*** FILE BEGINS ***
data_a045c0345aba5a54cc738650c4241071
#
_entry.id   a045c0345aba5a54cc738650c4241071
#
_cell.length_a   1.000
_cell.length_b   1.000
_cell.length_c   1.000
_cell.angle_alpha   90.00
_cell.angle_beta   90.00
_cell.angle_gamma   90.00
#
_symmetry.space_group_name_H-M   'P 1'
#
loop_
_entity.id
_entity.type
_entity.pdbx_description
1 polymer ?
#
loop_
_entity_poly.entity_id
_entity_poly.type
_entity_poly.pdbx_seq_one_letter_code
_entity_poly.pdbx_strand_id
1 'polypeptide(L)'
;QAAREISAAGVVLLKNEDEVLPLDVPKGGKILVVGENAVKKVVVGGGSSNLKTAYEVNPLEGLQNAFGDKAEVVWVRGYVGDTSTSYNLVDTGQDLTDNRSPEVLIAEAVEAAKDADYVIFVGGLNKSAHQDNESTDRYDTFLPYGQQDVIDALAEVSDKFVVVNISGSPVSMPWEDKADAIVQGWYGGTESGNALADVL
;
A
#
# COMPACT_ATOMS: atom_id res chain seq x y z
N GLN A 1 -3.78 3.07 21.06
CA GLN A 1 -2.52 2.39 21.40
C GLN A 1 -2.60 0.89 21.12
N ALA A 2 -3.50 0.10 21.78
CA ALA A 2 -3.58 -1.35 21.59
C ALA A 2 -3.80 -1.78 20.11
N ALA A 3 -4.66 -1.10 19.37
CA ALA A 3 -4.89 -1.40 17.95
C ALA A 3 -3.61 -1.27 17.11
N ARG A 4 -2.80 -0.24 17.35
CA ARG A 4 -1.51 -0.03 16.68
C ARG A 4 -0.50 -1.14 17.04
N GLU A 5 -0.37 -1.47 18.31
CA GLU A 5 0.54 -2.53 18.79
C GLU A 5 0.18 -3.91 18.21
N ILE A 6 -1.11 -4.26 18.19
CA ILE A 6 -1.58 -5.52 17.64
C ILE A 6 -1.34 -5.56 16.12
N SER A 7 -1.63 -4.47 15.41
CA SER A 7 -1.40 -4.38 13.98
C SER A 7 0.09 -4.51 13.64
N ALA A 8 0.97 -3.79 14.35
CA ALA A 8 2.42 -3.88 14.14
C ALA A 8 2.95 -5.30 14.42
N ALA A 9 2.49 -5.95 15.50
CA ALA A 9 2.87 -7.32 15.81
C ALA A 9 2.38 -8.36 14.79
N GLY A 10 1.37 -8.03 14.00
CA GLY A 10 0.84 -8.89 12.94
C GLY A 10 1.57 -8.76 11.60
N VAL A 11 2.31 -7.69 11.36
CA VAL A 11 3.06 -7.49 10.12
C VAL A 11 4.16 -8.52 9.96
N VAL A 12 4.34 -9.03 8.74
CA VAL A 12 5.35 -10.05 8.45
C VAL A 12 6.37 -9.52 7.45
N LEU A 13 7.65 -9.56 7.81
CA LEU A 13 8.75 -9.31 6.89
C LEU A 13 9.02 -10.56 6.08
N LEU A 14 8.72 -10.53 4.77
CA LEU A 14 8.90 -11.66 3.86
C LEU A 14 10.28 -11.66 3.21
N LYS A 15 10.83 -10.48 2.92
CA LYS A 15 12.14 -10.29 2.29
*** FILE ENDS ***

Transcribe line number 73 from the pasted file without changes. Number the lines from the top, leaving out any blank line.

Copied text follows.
N LYS A 15 10.83 -10.48 2.92